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Rise Up by Andra Day

What a great set of words for these oncoming days.

Rise Up

 
You’re broken down and tired
Of living life on a merry go round
And you can’t find the fighter
But I see it in you so we gonna walk it out
And move mountains
We gonna walk it out
And move mountains
And I’ll rise up
I’ll rise like the day
I’ll rise up
I’ll rise unafraid
I’ll rise up
And I’ll do it a thousand times again
And I’ll rise up
High like the waves
I’ll rise up
In spite of the ache
I’ll rise up
And I’ll do it a thousand times again
For you
For you
For you
For you
When the silence isn’t quiet
And it feels like it’s getting hard to breathe
And I know you feel like dying
But I promise we’ll take the world to its feet
And move mountains
Bring it to its feet
And move mountains
And I’ll rise up
I’ll rise like the day
I’ll rise up
I’ll rise unafraid
I’ll rise up
And I’ll do it a thousand times again
For you
For you
For you
For you
All we need, all we need is hope
And for that we have each other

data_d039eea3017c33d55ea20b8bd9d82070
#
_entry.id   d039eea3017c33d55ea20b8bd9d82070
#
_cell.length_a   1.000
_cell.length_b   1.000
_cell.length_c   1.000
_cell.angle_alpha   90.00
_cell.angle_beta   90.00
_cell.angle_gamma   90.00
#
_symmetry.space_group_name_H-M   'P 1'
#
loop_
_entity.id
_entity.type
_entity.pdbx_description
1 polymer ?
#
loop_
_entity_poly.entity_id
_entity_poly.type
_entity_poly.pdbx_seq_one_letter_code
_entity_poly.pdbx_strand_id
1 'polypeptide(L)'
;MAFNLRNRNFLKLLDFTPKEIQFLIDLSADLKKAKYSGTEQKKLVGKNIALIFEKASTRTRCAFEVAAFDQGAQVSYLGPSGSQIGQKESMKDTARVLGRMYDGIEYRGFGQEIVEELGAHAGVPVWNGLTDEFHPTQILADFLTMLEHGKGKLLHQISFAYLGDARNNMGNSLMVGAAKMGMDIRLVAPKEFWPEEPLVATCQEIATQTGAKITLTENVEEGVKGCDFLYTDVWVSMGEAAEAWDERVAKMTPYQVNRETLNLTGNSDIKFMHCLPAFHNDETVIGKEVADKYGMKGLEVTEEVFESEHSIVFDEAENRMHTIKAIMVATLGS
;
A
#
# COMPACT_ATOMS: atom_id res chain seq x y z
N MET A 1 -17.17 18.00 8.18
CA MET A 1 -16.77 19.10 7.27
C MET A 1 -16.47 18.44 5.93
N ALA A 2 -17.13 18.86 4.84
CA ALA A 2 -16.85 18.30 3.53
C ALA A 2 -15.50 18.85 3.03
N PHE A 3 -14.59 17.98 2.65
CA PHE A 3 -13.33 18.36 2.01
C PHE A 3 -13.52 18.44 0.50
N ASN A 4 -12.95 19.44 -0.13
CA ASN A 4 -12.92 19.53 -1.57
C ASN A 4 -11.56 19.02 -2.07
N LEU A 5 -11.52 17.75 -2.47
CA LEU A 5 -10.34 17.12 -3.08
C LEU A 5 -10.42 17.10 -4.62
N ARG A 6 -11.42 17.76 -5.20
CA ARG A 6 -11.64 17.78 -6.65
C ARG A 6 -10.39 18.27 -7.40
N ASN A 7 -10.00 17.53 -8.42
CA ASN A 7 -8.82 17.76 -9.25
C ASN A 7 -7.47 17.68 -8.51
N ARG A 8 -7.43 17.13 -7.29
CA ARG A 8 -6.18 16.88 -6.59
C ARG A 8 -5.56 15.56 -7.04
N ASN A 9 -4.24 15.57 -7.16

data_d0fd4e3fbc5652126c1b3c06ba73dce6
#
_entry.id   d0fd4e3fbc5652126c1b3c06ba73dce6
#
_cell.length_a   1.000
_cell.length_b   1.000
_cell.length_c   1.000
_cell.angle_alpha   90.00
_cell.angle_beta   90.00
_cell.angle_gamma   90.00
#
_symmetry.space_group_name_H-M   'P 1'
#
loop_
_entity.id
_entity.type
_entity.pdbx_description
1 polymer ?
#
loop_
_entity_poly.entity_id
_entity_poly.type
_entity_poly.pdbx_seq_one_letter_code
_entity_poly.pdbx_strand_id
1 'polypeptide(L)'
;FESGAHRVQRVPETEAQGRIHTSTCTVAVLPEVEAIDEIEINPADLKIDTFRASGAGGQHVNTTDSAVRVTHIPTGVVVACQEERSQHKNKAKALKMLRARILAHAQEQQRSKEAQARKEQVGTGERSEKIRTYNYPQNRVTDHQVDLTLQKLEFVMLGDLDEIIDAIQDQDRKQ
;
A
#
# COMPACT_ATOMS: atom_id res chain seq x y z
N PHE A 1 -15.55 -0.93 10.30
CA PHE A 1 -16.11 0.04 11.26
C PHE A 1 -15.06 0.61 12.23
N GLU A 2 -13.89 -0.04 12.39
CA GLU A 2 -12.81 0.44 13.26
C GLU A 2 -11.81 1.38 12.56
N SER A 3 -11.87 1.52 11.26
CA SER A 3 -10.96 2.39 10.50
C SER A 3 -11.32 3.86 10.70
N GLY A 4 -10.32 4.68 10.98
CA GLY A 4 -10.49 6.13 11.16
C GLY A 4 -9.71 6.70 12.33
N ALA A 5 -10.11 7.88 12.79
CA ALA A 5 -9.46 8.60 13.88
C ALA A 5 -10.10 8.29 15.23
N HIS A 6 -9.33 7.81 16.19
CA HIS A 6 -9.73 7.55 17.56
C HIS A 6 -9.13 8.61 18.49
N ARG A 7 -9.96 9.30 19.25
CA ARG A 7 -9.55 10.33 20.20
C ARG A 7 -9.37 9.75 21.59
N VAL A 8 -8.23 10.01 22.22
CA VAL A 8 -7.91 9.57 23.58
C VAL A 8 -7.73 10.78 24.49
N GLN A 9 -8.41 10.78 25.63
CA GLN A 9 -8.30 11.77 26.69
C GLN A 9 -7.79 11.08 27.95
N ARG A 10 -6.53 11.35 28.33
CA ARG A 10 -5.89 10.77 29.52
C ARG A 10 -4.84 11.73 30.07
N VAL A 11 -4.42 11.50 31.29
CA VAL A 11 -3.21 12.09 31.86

And for that we have each other
And we will rise
We will rise
We’ll rise, oh, oh
We’ll rise
I’ll rise up
Rise like the day
I’ll rise up
In spite of the ache
I will rise a thousand times again
And we’ll rise up
High like the waves
We’ll rise up
In spite of the ache
We’ll rise up
And we’ll do it a thousand times again
For you
For you
For you
For you
Ah, ah, ah, ah
Source: LyricFind
Songwriters: Cassandra Monique Batie / Jennifer Decilveo
Rise Up lyrics © BMG Rights Management

Terri’s book of photography combined with poetry is here! 100 Words: Small Servings of Whimsy and Wisdom to Calm the Mind and Nourish the Heart.

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Rippling Abs, Anyone?

Rippling Abs, Anyone?

During this strange time in history, I noticed y’all were tackling all sorts of interesting projects. I decided I needed one, too—something positive to remember the pandemic of 2020 by.
 
I decided to pay attention to something I had abandoned…
 
Nope, I’m not cleaning my garage. I am not organizing one single thing. I’m not planting a garden or cleaning up my yard.
 
Instead, I decided to take care of myself better. This, folks, has made all the difference for me.
 
With relatively little time and effort on my part, I feel so much better than I did a month ago.